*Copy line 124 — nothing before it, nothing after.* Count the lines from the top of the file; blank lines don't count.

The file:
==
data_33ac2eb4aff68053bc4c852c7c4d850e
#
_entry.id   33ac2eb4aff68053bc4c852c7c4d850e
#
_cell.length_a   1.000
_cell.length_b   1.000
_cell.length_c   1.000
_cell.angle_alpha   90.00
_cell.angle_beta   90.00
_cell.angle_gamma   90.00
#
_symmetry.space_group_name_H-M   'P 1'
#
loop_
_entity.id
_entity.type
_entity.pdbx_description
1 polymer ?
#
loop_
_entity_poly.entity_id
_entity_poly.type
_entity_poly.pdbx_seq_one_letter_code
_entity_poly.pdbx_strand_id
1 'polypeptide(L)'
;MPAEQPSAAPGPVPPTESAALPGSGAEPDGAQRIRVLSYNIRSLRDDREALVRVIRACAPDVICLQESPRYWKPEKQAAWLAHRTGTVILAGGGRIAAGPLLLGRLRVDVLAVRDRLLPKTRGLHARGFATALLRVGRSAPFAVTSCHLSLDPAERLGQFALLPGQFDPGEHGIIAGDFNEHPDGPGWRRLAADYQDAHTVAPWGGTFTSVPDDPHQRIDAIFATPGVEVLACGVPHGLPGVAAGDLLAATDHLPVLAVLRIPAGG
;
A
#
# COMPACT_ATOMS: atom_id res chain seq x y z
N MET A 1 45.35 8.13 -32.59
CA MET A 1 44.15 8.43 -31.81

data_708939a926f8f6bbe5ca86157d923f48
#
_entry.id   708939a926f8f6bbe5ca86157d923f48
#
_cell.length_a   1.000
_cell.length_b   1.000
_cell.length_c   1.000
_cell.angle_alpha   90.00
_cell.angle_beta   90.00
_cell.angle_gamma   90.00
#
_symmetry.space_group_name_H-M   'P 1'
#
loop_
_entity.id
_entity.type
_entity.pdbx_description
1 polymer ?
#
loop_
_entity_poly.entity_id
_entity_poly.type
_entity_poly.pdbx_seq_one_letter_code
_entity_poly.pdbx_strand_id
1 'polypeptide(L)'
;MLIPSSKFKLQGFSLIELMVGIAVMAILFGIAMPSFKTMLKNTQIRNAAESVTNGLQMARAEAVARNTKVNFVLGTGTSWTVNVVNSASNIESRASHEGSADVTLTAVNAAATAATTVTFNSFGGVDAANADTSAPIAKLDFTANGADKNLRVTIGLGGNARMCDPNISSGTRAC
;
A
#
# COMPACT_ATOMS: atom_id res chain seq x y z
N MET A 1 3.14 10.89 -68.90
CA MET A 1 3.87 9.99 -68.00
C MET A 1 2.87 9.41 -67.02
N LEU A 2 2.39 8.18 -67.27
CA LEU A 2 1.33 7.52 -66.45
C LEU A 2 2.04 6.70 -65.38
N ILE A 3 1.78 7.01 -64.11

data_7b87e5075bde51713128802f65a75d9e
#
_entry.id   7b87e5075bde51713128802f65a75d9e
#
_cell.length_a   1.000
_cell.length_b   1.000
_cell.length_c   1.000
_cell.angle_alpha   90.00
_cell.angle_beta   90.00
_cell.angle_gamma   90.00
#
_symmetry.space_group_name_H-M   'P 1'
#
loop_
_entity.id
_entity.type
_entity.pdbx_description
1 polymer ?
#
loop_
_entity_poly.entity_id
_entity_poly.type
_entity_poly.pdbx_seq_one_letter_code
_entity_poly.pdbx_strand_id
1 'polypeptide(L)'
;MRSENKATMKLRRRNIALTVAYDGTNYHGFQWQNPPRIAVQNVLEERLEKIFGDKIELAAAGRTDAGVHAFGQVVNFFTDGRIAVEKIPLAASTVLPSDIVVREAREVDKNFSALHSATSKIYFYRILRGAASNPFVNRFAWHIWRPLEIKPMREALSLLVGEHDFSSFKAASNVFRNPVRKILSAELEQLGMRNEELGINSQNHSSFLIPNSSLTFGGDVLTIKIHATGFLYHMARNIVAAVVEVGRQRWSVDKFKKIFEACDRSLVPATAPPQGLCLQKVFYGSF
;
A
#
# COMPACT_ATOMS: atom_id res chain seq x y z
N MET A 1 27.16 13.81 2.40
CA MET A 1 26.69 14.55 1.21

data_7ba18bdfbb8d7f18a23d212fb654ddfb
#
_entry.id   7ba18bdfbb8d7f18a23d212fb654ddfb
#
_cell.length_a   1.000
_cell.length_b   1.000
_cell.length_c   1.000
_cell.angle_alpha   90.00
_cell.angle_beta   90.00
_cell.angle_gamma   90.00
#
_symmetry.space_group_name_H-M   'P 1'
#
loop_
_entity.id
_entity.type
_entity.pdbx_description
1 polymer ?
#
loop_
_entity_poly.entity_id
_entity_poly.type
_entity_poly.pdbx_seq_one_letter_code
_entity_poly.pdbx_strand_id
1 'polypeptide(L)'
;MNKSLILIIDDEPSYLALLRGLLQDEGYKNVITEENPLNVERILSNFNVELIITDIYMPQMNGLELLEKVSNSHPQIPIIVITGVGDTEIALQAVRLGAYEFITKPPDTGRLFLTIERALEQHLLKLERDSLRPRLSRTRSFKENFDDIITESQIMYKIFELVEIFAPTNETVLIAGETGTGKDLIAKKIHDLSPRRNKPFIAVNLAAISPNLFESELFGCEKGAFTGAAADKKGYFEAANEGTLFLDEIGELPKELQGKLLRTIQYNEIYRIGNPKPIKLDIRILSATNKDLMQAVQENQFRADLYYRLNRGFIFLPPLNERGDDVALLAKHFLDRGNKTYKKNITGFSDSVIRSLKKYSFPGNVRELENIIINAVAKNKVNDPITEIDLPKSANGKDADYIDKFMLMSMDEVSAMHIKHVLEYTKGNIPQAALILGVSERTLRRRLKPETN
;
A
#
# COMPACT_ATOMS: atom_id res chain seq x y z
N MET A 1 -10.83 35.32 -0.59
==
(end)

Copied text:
_entity_poly.pdbx_seq_one_letter_code